Residents Demand End To Constant Truck Traffic In Hempstead Neighborhood

LAWRENCE, N.Y. (CBSNewYork) — Residents of a south shore Long Island community said big rigs are continuing to invade their neighborhood creating a danger.

They are challenging the state, town, and county to come up with an immediate solution.

CBS2’s Jennifer McLogan returned to Lawrence Lane and Buena Vista Avenue to check on truck traffic. Despite promises from police and politicians there’s still no relief in sight.

“No sleep, no sleep, we are frustrated because this is endless. Night and day, this traffic and nothings been done, because I’m talking to you again,” Shana Sita said.

CBS2 first visited the Sita family in February. The new parents and their neighbors shared daily surveillance video of heavy trucks, ignoring the ‘no short cut’ signs, idling, and driving over property lines as they deliver to nearby malls and industrial centers.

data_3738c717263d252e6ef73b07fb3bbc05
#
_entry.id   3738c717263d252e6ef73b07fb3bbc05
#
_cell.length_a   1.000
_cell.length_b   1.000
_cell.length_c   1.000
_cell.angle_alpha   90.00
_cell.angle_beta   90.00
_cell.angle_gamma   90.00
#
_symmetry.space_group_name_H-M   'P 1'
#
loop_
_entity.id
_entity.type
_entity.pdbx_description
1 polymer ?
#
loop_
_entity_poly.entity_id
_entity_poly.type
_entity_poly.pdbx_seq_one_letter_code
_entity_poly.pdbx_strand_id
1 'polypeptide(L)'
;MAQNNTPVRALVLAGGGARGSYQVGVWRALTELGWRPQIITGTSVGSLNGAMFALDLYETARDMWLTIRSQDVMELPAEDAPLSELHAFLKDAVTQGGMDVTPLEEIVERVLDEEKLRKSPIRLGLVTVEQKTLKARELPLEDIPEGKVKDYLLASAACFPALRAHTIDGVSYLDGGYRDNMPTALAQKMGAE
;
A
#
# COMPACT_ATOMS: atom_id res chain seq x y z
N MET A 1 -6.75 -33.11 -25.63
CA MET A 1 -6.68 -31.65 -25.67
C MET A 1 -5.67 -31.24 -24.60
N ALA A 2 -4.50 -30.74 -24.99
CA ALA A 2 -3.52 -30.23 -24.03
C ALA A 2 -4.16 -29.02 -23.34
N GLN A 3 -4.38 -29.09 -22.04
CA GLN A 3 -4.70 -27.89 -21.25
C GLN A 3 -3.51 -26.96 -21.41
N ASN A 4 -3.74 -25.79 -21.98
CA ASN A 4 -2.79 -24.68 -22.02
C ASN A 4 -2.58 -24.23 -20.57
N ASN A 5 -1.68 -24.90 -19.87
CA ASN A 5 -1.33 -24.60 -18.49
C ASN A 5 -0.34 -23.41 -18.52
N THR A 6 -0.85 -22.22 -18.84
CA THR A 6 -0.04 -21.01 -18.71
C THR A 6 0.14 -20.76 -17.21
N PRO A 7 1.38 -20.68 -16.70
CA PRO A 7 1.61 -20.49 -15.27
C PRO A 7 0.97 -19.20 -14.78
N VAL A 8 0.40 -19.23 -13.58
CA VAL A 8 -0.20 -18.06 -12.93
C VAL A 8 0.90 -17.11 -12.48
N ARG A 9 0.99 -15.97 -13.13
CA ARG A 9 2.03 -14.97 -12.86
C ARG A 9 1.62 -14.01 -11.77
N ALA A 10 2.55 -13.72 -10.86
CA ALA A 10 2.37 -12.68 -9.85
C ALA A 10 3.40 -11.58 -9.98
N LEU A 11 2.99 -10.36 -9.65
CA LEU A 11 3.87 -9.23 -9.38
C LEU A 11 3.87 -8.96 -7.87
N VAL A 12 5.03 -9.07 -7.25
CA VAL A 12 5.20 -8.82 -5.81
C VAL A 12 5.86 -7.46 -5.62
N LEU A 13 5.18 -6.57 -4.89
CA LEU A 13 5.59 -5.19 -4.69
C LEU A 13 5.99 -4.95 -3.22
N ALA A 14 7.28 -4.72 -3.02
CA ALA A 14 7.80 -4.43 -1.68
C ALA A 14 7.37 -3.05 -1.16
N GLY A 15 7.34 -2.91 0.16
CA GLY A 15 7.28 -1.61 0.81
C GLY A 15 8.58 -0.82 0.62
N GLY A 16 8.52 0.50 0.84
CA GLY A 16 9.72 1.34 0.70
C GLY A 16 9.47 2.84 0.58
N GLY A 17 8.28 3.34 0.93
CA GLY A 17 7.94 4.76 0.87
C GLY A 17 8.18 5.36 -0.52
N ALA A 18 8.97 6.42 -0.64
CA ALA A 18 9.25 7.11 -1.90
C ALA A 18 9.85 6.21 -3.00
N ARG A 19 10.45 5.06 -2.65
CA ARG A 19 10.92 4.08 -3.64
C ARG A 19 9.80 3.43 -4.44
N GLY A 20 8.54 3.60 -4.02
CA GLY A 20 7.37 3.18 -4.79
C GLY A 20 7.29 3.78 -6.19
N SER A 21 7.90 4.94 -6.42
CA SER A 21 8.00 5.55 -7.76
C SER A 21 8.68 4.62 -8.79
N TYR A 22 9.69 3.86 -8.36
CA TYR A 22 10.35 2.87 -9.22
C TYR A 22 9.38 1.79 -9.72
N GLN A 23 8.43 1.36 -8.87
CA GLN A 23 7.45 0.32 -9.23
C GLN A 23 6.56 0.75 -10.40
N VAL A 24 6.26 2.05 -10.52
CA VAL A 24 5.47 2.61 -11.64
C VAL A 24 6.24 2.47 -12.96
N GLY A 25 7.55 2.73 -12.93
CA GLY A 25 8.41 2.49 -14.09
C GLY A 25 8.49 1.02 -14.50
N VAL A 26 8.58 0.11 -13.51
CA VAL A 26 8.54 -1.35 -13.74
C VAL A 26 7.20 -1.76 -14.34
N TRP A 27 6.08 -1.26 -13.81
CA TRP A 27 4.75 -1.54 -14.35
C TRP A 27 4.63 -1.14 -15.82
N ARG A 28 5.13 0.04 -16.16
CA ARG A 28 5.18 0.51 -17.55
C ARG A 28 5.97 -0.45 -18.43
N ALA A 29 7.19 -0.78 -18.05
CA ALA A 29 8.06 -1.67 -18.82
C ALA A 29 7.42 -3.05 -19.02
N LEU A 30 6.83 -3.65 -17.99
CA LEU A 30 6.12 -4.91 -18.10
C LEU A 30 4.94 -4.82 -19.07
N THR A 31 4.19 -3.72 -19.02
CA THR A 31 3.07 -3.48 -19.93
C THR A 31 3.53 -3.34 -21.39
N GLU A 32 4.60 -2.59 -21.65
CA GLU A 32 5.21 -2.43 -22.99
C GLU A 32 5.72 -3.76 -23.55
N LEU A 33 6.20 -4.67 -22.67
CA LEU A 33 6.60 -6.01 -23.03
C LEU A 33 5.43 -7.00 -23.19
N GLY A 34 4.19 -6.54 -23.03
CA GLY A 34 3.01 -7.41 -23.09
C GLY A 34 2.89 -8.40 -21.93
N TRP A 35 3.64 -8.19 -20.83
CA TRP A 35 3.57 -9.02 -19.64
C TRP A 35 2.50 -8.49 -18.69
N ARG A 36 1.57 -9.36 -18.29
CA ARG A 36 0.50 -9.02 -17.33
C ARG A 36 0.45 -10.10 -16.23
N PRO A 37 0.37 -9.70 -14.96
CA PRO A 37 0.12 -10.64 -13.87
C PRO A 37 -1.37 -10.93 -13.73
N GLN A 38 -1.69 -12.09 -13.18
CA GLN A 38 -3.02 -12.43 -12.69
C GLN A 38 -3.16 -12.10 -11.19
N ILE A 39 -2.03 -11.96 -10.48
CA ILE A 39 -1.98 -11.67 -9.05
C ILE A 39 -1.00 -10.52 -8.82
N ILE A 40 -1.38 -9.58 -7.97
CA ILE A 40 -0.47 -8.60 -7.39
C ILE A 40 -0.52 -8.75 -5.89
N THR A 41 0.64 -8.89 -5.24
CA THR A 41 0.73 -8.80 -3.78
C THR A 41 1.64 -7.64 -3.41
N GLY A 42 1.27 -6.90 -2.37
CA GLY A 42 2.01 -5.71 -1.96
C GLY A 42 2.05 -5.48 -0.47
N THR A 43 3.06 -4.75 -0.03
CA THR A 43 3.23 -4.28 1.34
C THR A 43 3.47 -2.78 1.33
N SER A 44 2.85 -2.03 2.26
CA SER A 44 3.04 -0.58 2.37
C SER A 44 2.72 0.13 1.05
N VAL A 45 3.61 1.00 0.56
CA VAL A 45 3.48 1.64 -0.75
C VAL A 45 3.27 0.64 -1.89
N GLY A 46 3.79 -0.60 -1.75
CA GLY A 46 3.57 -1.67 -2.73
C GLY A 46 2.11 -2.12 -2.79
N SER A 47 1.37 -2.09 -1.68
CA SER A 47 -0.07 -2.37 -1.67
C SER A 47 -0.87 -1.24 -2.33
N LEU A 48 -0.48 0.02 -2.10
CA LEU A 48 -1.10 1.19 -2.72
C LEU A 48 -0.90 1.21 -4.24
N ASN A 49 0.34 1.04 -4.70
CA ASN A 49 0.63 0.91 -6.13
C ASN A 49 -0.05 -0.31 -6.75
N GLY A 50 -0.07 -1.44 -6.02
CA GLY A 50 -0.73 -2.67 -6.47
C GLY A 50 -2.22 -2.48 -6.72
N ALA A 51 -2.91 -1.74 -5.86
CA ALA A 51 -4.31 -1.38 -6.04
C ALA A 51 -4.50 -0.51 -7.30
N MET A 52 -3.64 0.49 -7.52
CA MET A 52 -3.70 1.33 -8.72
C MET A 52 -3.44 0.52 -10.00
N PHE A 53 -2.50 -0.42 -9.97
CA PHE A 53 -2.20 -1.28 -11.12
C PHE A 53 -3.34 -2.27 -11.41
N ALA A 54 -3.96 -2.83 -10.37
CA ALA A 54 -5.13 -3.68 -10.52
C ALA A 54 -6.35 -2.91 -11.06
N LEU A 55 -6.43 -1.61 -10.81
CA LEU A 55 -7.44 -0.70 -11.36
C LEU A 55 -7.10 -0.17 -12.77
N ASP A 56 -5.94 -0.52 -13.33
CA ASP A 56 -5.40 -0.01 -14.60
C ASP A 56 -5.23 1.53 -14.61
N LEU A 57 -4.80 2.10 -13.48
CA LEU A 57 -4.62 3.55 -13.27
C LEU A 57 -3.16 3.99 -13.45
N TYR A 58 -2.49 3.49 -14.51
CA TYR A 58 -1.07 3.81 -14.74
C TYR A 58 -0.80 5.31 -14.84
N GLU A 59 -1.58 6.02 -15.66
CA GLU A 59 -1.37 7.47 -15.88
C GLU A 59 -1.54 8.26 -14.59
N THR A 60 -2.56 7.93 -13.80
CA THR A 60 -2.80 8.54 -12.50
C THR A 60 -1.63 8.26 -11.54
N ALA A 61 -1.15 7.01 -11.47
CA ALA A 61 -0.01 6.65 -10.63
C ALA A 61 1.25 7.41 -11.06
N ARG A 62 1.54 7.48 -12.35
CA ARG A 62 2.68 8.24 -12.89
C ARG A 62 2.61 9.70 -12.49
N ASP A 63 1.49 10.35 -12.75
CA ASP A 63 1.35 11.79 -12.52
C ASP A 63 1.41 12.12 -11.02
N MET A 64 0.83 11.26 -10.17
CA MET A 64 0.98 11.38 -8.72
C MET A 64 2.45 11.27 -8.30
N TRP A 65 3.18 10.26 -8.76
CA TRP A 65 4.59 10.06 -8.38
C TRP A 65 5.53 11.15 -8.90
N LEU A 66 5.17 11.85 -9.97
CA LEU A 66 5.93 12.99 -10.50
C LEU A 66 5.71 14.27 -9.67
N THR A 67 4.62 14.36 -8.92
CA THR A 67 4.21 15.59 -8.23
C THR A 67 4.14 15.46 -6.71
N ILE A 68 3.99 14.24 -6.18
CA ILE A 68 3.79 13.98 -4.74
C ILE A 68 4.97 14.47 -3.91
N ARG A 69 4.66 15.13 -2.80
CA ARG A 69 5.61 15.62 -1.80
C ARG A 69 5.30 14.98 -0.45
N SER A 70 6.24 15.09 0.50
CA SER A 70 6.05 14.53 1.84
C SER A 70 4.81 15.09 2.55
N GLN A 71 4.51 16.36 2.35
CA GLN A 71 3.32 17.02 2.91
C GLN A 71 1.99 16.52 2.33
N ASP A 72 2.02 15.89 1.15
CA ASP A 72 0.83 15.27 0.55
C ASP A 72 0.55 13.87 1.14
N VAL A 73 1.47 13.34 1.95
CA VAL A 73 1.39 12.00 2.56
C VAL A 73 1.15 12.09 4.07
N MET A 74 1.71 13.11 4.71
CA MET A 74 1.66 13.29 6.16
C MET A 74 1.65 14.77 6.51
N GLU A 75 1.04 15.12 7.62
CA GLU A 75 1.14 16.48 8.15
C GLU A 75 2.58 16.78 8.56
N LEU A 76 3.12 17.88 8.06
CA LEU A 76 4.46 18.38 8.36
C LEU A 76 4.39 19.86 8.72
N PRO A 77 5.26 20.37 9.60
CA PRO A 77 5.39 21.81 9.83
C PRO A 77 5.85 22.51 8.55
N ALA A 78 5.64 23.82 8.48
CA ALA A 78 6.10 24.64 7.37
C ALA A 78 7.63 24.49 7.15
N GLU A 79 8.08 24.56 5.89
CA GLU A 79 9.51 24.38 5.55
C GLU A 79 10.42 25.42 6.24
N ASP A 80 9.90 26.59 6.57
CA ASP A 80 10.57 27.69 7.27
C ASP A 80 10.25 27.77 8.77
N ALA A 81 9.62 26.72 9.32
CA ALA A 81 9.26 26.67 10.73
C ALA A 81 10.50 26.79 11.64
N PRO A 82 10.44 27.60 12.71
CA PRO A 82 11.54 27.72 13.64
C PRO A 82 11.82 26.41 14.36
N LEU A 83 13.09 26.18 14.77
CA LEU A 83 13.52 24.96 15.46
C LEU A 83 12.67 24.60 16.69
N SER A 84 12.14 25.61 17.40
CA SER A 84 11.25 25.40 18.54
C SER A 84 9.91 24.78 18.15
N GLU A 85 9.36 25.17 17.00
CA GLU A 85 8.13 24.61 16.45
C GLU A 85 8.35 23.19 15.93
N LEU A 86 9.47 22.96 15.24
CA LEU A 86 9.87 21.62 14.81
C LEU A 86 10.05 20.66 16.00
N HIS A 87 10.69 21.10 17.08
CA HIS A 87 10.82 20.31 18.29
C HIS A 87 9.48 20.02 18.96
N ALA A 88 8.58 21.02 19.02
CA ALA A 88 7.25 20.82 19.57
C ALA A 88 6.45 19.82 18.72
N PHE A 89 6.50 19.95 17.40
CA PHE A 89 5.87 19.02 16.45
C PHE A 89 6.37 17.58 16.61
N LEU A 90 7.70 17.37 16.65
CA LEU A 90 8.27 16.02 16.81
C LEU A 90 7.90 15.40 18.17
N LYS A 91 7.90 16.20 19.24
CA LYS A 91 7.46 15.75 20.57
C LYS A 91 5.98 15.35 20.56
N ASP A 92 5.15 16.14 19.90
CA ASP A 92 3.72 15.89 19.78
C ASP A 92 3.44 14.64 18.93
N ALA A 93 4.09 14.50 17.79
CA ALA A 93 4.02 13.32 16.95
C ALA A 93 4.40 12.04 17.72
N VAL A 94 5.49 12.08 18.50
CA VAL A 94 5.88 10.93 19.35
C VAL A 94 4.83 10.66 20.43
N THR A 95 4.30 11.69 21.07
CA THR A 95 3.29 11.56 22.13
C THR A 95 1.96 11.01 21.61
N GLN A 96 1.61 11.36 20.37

“Ridiculous. These trucks, well they put my father in an early grave because he was constantly fighting it,” Michael Spinelli said.

Hempstead town councilman Bruce Blakeman toured the site with CBS2. He has asked the state to build an access ramp during its rebuilding of route 878 so that trucks can avoid residential streets.

“That is not currently in the plans. We would like to see it included in the plans,” he said.

Truckers said it’s not that simple. They’re allowed to make local deliveries.

“We try to be as quiet as we can, as truck drivers, but unfortunately some people don’t like to hear the noise. At the end of the day everybody deserves their deliveries,” Doug Foster said.

Blakeman insists there is a solution.

“Create a right of way or road through the property, which you see is not being used. We could get access for trucks right onto 878,” Blakeman said.

Homeowners said they can’t wait much longer.

“The danger too — that corner — forget it. When they go with the big truck trailers, the cars don’t know where to go,” Maria Artusa said.

“We can only do so much at the current time. We have put up signage, and asked police to step up enforcement,” Hempstead town spokesman, Mike Deery said.

Residents said, re-open a closed road providing industrial access so they don’t have to wait for the state ramp.

That local plan could be implemented between the town and county.

Members of the state DOT now plan to visit the Lawrence neighborhood on June 22 to listen to residents’ gripes.

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